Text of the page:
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Cancer Research UK and Glaxosmithkline join forces to trial new anti-cancer drug

Researchers from Leeds and London will help with phase 1 clinical trials of a Glaxosmithkline anti-cancer drug. The trials are supported by Cancer Research UK.

Cancer Research UK and Cancer Research Technology (CRT) today announced researchers from Leeds, Barts and Experimental Cancer Centre in London will begin a phase 1 clinical trial of an anti-cancer drug from GlaxoSmithKline (GSK).

GSK's 1070916A, an aurora kinase inhibitor*, is the third drug to enter Cancer Research UK's Clinical Development Partnerships (CDP) programme, but the first that is ready to be used in patients. 

Cancer Research UK will sponsor the phase I trial, at the Institute of Oncology at St James's University Hospital in Leeds and Barts and The London's Experimental Cancer Medicine Centre in London. The trial will be managed by the charity's highly experienced drug development office and will start within the next year.

The phase I trial will be carried out on around 30 to 40 patients with advanced solid tumours who have had all the treatments currently available. Cancer Research UK will have the opportunity to carry out a further phase II trial if the trial is successful.

Dr Victoria John, head of clinical partnerships at Cancer Research UK, said: "We're delighted to be working with GSK on this promising new molecule under our CDP initiative.

"This deal brings our CDP portfolio to three and the total number of new drugs in our early preclinical and clinical pipeline to over 40, something we believe is testament to the specialist skills and capability of our drug development team."

The phase I study will be led by Professor Chris Twelves of the University of Leeds Institute of Molecular Medicine, head of Cancer Research UK's Experimental Cancer Medicine Centre at the St James's Institute of Oncology. He said: "This exciting arrangement between Cancer Research UK and GlaxoSmithKline is good news for patients. It opens up a new avenue of drug development, allowing us to investigate a compound that is almost ready for the clinic but otherwise wouldn't be tested in patients. We look forward to beginning the trial as soon as possible."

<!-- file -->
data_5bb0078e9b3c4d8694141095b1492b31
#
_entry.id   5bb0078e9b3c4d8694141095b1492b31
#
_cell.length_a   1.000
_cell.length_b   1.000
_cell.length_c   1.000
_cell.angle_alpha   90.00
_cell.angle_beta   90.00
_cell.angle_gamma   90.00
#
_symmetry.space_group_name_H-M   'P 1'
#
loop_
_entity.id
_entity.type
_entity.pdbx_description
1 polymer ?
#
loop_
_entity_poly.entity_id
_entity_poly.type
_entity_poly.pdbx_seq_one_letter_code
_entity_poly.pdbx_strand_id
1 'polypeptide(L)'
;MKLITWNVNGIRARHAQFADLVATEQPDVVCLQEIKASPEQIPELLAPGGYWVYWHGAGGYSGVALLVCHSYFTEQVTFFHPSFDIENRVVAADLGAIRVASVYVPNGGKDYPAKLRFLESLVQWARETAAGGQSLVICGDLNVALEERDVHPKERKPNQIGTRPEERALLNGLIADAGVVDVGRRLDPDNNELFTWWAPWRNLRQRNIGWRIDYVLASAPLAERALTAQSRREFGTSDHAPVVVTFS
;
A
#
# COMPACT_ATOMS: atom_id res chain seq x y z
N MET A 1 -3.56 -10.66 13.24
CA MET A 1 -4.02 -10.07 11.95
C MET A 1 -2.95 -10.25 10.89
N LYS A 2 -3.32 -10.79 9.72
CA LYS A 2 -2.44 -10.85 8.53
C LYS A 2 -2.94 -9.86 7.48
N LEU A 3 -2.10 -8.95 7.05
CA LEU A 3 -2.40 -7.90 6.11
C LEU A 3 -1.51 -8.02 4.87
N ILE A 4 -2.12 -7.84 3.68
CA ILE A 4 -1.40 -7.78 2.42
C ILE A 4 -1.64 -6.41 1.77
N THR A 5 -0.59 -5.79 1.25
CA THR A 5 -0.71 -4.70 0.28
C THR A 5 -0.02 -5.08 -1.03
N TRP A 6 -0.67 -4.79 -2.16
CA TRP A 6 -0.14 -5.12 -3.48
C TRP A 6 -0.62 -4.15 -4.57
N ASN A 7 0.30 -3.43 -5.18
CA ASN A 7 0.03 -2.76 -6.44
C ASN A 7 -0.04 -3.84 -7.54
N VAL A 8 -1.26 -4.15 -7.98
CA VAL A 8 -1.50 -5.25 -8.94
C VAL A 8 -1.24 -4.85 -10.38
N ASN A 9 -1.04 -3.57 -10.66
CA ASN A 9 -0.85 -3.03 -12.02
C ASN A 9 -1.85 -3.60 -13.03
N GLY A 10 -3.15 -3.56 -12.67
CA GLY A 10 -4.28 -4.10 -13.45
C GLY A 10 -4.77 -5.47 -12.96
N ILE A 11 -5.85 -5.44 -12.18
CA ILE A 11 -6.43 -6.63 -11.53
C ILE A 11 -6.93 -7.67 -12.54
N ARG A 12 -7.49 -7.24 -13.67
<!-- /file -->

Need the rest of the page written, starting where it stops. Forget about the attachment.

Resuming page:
CDP offers companies an alternative model to traditional out licensing, which enables them to retain rights to the compound throughout the development programme. The programme launched in 2006 to increase the number of new treatments for cancer patients by taking deprioritised anti-cancer agents from industry and putting them into clinical trials.

Under the terms of the partnership deal with GSK, Cancer Research UK will fund the study through early clinical development. GSK will have an option to further develop and commercialise the molecule in exchange for future payments to Cancer Research UK.  Financial terms have not been disclosed.

If GSK elects not to take the programme forward, the rights to the molecule will be given to CRT to secure an alternative partner.

Dr Keith Blundy, chief executive of CRT, said: "Pharmaceutical and biotechnology companies have always had to prioritise which agents they take into clinical development, but even more so in the current economic climate.

"This deal with GSK demonstrates how Cancer Research UK and CRT can work with industry to speed up the development of anti-cancer drugs that might otherwise remain on companies' shelves."

For further information:

Please contact the University of Leeds Press Office on +44 (0)113 343 4031 or email pressoffice@leeds.ac.uk

Emma Gilgunn-Jones, Cancer Research UK press office tel: 020 7061 8311

Notes to editors:

 Further information about the Clinical Development Partnerships programme can be found at http://www.clinicalpartnerships.com/